The law would affect businesses allowing patrons, either formally or informally, to use a multiple-person restroom that does not align with their gender at birth. Such businesses would be mandated to post signs with the letters of the word "NOTICE" in yellow, followed by text stating, "THIS FACILITY MAINTAINS A POLICY OF ALLOWING THE USE OF RESTROOMS BY EITHER BIOLOGICAL SEX, REGARDLESS OF THE DESIGNATION ON THE RESTROOM."

Once cited, businesses, governments, nonprofit groups and other entities would have 30 days to install the signs or risk sanctions.

In late May, Davidson County District Attorney Glenn Funk said he would not prosecute anyone under the new law, triggering an angry backlash from some Republican lawmakers.

In a statement, Rose Saxe, deputy project director of the ACLU's Jon L. Stryker and Slobodan Randjelovi LGBTQ & HIV Project, said "transgender people frequently face discrimination and harassment in all facets of life, including being assaulted or harassed in restrooms. This law encourages such violence."

The lawsuit is intended "to ensure that transgender and intersex people are able to go about their daily lives and use the restroom as needed just like anyone else," Saxe added.

The ACLU says that while courts have recognized that businesses can be required to display factual and noncontroversial information, they have "repeatedly ruled that forcing a business owner to display a sign for the sole purpose of promoting a political viewpoint is unconstitutional."

"The bottom line is that government is not allowed to compel anti-trans speech, period," Saxe said.

The lawsuit, Bongo Productions LLC et al v. Lawrence et al, was filed in the U.S. District Court for the Middle District of Tennessee.

Sayers said the legislature this year approved a "string of bills" aimed at the LGBTQ community, mostly transgender people.

There were five bills in all, dubbed the "slate of hate" by critics ranging from the Tennessee Equality Project and Nashville LGBT Chamber to the national Human Rights Campaign. All were signed into law by Lee.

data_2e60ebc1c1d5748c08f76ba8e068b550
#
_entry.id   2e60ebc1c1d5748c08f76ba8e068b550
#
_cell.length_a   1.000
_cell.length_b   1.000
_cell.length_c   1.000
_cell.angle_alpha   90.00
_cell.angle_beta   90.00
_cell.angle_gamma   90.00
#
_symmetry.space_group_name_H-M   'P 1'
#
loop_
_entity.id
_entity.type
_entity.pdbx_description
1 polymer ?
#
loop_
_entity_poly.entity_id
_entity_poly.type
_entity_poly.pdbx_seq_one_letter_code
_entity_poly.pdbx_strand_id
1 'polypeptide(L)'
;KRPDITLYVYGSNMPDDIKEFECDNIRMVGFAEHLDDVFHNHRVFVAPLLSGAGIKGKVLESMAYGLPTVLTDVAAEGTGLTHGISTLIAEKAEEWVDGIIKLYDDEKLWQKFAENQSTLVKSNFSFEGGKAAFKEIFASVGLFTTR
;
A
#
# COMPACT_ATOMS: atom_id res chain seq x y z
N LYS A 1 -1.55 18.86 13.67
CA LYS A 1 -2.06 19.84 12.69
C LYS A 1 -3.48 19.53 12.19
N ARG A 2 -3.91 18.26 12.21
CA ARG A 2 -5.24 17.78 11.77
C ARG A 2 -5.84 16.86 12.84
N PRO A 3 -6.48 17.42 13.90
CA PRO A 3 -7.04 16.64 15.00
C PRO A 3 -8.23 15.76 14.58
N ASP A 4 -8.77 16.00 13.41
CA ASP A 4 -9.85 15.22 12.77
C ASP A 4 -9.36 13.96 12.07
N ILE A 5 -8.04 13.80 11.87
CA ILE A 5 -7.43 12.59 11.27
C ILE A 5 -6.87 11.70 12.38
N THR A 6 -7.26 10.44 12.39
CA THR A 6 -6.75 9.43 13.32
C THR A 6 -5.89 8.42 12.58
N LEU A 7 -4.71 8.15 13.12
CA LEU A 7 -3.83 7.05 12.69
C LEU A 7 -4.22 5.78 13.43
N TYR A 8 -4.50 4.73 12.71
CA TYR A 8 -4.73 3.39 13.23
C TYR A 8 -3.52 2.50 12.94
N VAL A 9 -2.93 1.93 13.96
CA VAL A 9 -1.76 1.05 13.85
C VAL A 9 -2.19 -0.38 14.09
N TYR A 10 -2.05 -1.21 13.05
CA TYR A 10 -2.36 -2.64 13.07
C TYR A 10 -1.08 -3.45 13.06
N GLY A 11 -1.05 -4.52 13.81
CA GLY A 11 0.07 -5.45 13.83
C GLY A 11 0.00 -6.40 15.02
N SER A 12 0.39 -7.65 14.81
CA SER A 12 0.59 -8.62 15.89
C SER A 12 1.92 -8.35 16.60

Besides the business bathroom measure, other measures are:

> Senate Bill 1229/House Bill 529: Also sponsored by Rose, the law requires school districts to notify parents or legal guardians of students attending a Tennessee school 30 days before "commencing instruction of a sexual orientation curriculum or gender identity curriculum" and allow the parents to opt the student out.

> House Bill 3/Senate Bill 228: Sponsored by Rep. Scott Cepicky, R-Culleoka, and Sen. Joey Hensley, R-Hohenwald, the law would ban transgender athletes from participating in team sports consistent with their gender identity.

> Senate Bill 126/House Bill 1027: It prohibits a health care professional from prescribing hormone treatment to address issues for "prepubertal minors" except in cases of growth deficiencies or other diagnoses "unrelated to gender dysphoria or gender incongruency." Sponsored by Senate Speaker Pro Tem Ferrell Haile, R-Gallatin, and Rep. Sabi Kumar, R-Springfield, it was viewed as a less draconian approach than one sought by some of their GOP colleagues.

> Senate Bill 1367/House Bill 1233: Sponsored by Senate Judiciary Chairman Mike Bell, R-Riceville, it allows public schools to be sued if officials allow transgender students, teachers and staff to use multi-person bathrooms, locker rooms or changing facilities that don't match the gender listed on their birth certificates. It requires schools to make "reasonable accommodations" for transgender students by providing them alternative facilities such as single-occupant or faculty restrooms.

Sen. Todd Gardenhire, R-Chattanooga, who supported the school bathroom bill, told the Times Free Press in May, "People that were born a certain sex ought to respect everybody else and observe the bathrooms as we have them set up. And just because somebody thinks they're something doesn't mean they are something."

Contact Andy Sher at asher@timesfreepress.com or 615-255-0550. Follow him on Twitter @AndySher1.